The kids had their last swim practice of the season on Tuesday. That morning, as we entered into the now-routine daily wrangling act to get L. off the computer and into his swim trunks and out the door by 8:45, I couldn't help but think to myself: thank GOODNESS this is the LAST day.
Even with all the blood, sweat, and tears that came along with keeping L. going with swim team this summer, it was still worth it. Swim team has been the only organized sport/team/activity he has ever been involved in and as long as we can keep getting him to the pool, we'll keep on chugging along with it--like some slightly-dysfunctional version of the little engine that could.
I haven't written much about swim team at all this summer, not because I haven't wanted to, but because weeks ago, at the beginning of the season, a neighbor read this post and then days after we had worked things out with the head coach, brought it up at a poolside social event that I wasn't present at but the coach in question was and, well, ouch. When I heard about this, it left me feeling a) really bad and b) like woosh! I'd been sucked into some powerful time machine and I was sixteen again. One of the perks of reaching forty is, I think, that you no longer have to be a part of certain types of drama. But still, I felt sobered by the incident--ticked off at first, then sad, then disappointed. But because I love my neighborhood, my neighbors, and I value how important all of it is to us, I decided to add swim team to my list of topics I wouldn't write about.
Often, when people I know hear about this site, they ask me if I have any personal rules for what I write, or don't write about. When I first started blogging, over four years ago (two years ago for Family Education), I didn't think much about any moral or ethical dilemmas surrounding where my material came from. Life happened to me; I was a mom, a teacher, a writer, a wife, a daughter, a sister and I wrote about the things I experienced, in part to make sense of them, in part to practice the craft of writing in a public-enough way that I would feel accountable to myself to try and be as careful and good and consistent about writing as I could be. I have taught writing long enough to know that practice make perfect, and that having an audience is perhaps the best way to toughen your skin as a writer, and to set your own bar, one that you push yourself to surpass.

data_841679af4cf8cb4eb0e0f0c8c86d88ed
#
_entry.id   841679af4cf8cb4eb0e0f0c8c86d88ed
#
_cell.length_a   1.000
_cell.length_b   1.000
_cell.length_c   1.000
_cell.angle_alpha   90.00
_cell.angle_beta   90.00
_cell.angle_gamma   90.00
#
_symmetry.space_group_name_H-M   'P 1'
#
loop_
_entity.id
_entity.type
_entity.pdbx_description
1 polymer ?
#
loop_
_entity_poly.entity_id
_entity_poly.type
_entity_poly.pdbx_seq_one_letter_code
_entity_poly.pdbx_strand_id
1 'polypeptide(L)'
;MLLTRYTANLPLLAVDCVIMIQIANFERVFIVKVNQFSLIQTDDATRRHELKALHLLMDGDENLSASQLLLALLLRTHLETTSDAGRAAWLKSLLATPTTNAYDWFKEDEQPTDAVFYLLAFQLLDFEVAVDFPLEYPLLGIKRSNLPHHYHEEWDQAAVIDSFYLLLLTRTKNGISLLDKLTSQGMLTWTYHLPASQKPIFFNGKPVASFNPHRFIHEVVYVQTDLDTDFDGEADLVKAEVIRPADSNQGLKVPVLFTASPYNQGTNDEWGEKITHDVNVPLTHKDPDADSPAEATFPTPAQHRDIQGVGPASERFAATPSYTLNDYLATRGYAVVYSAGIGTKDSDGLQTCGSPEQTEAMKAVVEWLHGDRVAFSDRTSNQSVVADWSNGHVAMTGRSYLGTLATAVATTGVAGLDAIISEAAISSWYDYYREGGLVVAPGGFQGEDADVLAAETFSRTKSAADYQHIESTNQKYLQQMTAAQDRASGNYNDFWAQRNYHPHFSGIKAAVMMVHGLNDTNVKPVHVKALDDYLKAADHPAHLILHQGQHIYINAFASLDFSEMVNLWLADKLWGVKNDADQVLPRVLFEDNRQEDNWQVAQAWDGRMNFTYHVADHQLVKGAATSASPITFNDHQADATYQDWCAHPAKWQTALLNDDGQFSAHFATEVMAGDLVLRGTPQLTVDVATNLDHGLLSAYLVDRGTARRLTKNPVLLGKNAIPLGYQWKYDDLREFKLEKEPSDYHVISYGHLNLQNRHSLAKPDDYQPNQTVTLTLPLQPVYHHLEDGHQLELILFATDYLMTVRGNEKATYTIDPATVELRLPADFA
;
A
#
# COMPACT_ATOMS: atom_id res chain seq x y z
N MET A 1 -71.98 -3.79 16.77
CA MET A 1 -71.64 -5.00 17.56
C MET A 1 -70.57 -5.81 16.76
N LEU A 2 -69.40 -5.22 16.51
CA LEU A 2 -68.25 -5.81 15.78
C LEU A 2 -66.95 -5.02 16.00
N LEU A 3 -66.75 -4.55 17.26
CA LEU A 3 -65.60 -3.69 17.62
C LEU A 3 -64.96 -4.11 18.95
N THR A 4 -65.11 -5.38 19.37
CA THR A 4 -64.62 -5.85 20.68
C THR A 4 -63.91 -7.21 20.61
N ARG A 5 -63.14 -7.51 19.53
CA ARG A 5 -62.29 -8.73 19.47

I write about people all the time. I write about my students, although I give them only initials, and never names. I write about people I see in grocery stores, and other parents, and friends. I write about my own children, and sometimes other people's children as well (anonymously or with permission). I don't seek out people as fodder for blog posts, but if I am moved enough to write about them--usually in positive ways--then I will--I just can't help it.
But because there are inevitable ethical issues surrounding any type of public writing, I have created a set of guidelines I do follow. I think they are important to me, as both a writer and a parent.
I'm posting below only the three most important ones:
I will write about my children, and I'll write about them often. I can't help it. They are by far two of the most interesting people I have ever met. But I will always write about them with sensitivity and consideration first and foremost. I am careful to consider each post I write, and I think--I hope--that they will one day greatly benefit from reading what I have written.
Writing about L. has raised some difficult issues for me, though. I am not wholly comfortable with putting his diagnosis out there, yet writing about the challenges we all face, and putting words to so much that we previously hadn't understood, has been critical--life-saving--for me. And I truly believe that he, too, will appreciate learning more about himself when he gets older, and reading about how much we love him, and hard we work to understand his world, and just how proud we are of all he does. He gave me permission some time ago to write about his AS, in the hopes, in his words, "that people will learn more about kids like me."
I never post pictures of people I don't know, or other people's children. If I choose to post pictures of my own kids, that's one thing, but putting up face-on pictures of other people's children, in background shots, etc. just doesn't seem right to me. I try to crop them out, and if I can't the picture doesn't go up.
Rule #3--A.K.A The Most Important One
Do no harm. While I'm sure I would find it infinitely therapeutic to rant and rave in this space now and again about some issues/people, I would be crushed if I felt I had ever hurt anyone with my words. Writing to me is about making connections, building bridges, breathing life into words and sending them out there to do good work.
If you are a parent who blogs, do you have your own set of personal rules governing what to write, or not write about?